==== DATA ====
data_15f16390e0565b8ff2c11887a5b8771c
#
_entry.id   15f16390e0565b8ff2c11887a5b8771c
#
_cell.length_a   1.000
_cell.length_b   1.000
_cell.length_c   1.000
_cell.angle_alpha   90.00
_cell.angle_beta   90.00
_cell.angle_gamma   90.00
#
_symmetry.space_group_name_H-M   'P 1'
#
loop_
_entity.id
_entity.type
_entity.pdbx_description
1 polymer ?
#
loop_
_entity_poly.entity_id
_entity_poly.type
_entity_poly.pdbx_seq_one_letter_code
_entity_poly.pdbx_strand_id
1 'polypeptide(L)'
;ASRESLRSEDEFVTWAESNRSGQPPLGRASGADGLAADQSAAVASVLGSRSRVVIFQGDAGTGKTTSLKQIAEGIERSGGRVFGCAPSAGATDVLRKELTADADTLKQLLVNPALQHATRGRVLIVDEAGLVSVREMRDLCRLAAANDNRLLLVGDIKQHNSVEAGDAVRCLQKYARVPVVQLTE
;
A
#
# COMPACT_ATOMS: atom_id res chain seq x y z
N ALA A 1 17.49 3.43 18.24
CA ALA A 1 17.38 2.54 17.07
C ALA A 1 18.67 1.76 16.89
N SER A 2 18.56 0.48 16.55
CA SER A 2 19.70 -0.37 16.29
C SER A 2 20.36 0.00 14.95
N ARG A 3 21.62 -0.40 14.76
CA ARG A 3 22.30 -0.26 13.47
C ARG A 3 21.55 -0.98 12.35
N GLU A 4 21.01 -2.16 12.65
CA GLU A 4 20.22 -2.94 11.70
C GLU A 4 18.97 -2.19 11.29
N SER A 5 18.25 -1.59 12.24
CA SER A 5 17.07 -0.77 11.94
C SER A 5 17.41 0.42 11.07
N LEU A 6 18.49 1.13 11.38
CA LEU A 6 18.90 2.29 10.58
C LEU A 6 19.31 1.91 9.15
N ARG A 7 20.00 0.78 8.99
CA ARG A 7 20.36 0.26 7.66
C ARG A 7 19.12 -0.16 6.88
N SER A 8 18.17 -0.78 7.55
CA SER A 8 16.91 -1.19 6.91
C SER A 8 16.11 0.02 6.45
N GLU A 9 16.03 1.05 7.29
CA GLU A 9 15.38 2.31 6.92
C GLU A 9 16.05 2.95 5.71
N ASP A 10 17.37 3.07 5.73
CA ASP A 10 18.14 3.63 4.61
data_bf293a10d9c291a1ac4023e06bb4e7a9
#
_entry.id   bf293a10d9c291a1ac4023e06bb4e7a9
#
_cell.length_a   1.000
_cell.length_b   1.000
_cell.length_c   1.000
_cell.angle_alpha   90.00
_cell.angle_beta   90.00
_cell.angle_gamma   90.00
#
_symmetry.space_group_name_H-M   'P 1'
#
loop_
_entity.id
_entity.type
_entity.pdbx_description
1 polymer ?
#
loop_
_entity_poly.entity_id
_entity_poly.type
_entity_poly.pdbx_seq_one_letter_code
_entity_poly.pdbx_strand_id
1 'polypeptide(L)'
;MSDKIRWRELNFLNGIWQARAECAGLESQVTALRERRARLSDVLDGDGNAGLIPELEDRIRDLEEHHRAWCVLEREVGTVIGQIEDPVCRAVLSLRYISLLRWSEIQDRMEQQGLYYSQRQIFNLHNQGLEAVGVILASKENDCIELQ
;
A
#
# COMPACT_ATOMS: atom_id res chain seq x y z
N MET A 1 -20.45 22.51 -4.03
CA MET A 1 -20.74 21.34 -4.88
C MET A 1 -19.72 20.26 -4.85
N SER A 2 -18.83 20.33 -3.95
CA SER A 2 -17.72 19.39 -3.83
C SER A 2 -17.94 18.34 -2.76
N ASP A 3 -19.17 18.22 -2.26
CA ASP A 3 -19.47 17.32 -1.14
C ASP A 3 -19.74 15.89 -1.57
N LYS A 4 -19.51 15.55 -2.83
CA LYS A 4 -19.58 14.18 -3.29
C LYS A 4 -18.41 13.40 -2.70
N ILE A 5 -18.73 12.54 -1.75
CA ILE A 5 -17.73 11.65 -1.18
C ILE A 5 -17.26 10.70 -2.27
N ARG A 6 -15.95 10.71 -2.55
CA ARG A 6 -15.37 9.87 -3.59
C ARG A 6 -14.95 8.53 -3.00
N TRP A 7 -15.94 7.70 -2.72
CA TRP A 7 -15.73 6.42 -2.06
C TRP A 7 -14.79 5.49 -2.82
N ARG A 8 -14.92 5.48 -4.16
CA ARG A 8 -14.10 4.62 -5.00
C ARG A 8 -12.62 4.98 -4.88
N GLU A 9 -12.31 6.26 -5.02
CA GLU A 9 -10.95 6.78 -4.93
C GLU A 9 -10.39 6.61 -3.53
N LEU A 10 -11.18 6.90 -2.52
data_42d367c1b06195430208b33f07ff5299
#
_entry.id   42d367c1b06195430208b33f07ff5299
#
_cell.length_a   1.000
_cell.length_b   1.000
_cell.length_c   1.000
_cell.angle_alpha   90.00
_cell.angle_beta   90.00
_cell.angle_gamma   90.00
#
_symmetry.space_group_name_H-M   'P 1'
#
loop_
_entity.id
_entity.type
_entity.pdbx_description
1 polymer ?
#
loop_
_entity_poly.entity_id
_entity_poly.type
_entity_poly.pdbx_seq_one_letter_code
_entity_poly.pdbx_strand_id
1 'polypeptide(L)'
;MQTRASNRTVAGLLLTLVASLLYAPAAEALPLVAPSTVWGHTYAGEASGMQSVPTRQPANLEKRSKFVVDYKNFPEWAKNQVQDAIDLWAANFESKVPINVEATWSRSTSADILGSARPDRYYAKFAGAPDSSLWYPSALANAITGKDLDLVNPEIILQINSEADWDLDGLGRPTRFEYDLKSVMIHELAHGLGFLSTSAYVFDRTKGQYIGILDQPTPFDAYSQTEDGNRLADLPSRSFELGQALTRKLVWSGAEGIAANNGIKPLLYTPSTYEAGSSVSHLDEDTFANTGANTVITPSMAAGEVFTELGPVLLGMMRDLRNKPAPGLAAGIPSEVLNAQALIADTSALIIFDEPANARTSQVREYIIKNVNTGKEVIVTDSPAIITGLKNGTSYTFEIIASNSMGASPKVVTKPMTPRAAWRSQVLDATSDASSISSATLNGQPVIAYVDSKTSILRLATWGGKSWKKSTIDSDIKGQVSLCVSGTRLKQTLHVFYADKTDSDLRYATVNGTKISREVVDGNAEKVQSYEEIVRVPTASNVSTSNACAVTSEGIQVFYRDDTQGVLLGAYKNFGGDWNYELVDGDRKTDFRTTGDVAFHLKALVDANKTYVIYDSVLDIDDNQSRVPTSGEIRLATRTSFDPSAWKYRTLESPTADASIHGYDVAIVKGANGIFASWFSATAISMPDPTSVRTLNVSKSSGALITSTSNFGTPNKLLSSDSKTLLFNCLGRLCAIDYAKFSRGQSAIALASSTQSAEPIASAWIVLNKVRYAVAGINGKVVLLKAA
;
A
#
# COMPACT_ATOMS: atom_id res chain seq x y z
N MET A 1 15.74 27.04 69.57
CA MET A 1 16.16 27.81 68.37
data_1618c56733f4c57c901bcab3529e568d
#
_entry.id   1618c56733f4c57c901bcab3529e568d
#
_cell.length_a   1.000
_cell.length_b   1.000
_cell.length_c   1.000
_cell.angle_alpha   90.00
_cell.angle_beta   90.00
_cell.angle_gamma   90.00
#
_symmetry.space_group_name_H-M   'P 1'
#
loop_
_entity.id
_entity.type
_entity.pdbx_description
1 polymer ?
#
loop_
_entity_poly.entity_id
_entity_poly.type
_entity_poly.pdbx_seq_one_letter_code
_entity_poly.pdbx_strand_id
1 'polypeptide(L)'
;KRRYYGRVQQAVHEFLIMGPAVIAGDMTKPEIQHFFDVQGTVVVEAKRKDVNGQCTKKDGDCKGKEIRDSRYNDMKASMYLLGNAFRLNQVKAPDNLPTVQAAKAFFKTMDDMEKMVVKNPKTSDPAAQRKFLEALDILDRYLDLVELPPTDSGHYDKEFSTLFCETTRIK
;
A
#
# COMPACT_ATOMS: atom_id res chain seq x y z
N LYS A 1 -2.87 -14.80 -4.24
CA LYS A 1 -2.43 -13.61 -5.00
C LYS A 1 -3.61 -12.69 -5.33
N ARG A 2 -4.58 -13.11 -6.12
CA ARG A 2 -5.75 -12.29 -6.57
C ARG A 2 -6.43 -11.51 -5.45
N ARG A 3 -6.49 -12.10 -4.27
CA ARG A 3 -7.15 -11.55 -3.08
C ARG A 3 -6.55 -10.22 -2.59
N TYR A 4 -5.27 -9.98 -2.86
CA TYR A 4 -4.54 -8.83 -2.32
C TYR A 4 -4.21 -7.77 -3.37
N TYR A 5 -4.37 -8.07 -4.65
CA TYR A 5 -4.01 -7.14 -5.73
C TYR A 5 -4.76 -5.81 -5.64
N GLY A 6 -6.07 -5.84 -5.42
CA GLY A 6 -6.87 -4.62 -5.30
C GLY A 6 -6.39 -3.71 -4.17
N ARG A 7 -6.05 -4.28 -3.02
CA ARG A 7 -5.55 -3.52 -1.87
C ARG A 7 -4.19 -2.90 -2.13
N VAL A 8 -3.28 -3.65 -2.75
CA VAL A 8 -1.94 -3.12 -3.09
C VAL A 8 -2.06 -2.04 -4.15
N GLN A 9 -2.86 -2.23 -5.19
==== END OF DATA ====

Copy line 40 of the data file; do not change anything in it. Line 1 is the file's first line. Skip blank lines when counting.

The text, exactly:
N GLU A 4 21.01 -2.16 12.65